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Administrative procedures to restrict doses

James discusses the administrative controls put in place to restrict staff exposure to radiation.
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The hierarchy of control states that when it comes to restricting exposure, engineering controls should be the first choice in preference to administrative controls or personal protective equipment. This is because they protect everyone involved and rely less on us humans doing the right thing. However, it’s often necessary for these engineering controls to be supplemented with some administrative controls to further restrict exposures. To tell us more about administrative controls, I’d like to introduce James, who is a dentist and the radiation protection supervisor at the dental practice. Hi, James. Could you give me some examples of the administrative controls that you have in place at your practice? Hi, Andrew.
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Firstly, we make sure all of our X-ray equipment is either switched off or the exposure controls are disabled when not being used. This helps prevent unauthorised use of the equipment and minimises the risk of accidental exposures. OK. What about when the equipment is in use? What admin controls do you have then? This depends on what type of equipment we’re working with. For the intraoral equipment, we require all our operators to stand at a safe distance from the equipment and away from the main X-ray beams. This might be inside the surgery or in the doorway depending on the layout of the surgery.
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We also have to display a controlled area warning sign outside the door when the X-ray set is in use and remember to cover this up again when we’ve finished and switched the X-ray set off. We’ve also got a dental cone beam CT scanner, but for this type of equipment, the operator has to stand outside the room to make use of the shielded door and the shielded walls, which helps keep their exposure down. We have a coverable controlled area sign outside this room, too, but the controlling computer can also be locked with a password so that no one else can operate the scanner when it’s not in use.
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It’s a lot easier than having to switch it off and then on again every time a patient needs a scan. That all sounds sensible. Are there any other admin controls you’d like to tell us about? Well, an important one is that the operator must always check that the X-ray exposure is terminated correctly before approaching the patient and the X-ray tube. They do this by either checking the audible warning has finished, normally at the end of the exposure, or by checking that the X-ray warning light has gone out, if it’s visible from their usual position.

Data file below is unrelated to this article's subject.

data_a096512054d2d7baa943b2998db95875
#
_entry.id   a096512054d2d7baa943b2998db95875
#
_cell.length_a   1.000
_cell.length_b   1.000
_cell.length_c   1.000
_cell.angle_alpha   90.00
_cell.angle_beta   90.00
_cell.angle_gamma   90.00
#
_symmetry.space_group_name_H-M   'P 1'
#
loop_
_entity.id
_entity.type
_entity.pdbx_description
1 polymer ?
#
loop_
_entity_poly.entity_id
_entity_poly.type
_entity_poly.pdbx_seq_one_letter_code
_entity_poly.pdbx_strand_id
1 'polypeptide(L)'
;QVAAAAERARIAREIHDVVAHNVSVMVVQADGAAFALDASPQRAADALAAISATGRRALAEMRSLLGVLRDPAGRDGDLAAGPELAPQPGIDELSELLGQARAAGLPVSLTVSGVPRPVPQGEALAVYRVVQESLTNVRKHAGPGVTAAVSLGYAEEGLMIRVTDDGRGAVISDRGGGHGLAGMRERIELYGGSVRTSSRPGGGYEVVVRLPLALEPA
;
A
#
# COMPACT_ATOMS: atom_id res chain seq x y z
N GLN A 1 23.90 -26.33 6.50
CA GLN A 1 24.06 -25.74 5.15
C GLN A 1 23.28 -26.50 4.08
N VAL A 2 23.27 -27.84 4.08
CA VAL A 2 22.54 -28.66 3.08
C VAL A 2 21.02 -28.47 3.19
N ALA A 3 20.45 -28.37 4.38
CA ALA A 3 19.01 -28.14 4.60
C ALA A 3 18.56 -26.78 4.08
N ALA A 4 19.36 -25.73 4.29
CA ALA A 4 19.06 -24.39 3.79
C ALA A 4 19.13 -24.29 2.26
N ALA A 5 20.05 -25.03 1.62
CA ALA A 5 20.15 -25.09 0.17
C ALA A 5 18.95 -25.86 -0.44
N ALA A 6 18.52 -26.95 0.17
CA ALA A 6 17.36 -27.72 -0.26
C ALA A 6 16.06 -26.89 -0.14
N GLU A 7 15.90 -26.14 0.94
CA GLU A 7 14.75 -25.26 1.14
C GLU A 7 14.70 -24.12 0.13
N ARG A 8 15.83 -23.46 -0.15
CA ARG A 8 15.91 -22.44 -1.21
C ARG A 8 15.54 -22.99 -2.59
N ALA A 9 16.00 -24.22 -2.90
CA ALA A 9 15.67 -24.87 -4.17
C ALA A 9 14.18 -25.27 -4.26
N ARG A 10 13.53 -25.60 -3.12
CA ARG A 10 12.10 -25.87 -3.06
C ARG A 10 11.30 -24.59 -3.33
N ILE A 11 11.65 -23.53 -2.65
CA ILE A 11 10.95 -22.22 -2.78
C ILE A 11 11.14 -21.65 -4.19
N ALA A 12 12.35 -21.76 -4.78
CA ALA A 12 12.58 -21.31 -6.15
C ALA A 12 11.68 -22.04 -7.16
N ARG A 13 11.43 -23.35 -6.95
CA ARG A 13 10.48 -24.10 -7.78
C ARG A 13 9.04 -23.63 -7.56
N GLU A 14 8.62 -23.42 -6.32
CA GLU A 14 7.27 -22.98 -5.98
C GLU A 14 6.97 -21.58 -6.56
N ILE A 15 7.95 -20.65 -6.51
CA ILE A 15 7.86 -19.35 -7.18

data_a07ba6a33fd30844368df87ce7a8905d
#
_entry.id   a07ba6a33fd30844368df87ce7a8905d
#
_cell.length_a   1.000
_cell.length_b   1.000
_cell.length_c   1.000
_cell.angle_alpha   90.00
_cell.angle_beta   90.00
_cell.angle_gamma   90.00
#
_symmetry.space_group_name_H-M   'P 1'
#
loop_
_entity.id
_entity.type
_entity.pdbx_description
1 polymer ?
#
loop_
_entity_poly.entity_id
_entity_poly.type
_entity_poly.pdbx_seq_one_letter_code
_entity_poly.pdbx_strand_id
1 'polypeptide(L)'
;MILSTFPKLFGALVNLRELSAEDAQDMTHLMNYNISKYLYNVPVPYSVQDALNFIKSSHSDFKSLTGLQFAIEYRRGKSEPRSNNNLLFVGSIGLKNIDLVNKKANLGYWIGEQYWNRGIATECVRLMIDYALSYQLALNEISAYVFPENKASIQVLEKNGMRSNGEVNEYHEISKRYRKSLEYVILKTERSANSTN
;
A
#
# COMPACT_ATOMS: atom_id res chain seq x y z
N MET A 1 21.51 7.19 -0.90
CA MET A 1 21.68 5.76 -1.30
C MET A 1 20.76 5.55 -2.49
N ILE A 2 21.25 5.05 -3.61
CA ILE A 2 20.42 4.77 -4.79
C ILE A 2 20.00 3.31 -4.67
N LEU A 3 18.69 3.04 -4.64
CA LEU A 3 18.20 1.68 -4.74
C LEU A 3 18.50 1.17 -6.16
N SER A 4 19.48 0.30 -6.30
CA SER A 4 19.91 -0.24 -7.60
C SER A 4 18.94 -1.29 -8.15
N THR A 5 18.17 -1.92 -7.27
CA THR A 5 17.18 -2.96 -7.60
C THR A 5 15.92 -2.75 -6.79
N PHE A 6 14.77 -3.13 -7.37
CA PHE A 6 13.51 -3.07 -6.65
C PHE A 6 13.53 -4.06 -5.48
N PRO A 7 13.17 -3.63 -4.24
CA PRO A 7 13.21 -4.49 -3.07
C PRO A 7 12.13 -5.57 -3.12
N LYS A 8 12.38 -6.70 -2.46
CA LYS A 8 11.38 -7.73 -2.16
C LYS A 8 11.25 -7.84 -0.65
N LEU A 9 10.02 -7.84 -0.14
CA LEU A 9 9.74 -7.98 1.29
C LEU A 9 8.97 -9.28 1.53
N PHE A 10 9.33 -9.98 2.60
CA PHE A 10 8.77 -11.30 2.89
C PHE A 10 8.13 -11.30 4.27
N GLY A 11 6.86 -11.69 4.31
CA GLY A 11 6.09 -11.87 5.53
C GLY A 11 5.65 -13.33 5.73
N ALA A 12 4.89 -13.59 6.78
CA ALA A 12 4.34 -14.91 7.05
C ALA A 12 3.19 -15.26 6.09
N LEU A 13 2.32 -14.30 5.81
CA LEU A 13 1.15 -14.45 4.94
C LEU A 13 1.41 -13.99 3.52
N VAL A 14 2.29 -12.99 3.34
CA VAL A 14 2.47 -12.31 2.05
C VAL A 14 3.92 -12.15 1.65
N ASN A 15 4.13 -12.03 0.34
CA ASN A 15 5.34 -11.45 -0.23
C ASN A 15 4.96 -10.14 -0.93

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If it hasn’t or they can still hear the audible warning sound, they have to switch off the power as quickly as they can to stop the patient being exposed any further. They must then come and tell me straight away that something has gone wrong so that I can take over and deal with the situation. Another practice that I worked at before also had a handheld X-ray set and we had to keep the X-ray beam horizontal so the operator was always protected by the backscatter shield at the end of the cone. This device also had to be locked away safely when it wasn’t being used so that it didn’t get lost or stolen.
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And how do you make sure all the staff follow these procedures? Is there somewhere they can look if they need reminding? So all of our administrative controls are in our local rules document, which staff have to read and sign to say that they agree to follow them. We keep copies in each surgery as well as a master copy in our file. Well, the local rules seem to be an important document, and we’ll discuss them in more detail later on in the course. So thanks for sharing that, James. You’re welcome.

James talks about his role in implementing administrative controls within his practice to limit staff exposure to radiation.

This video covers the administrative controls that supplement the engineering controls required to restrict exposure. These can include positioning of staff, restrictions on beam direction and confirmation that the exposure has terminated correctly. The concept of ‘local rules’ is introduced.

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Dental Radiography: Radiation Protection in Dental Practice

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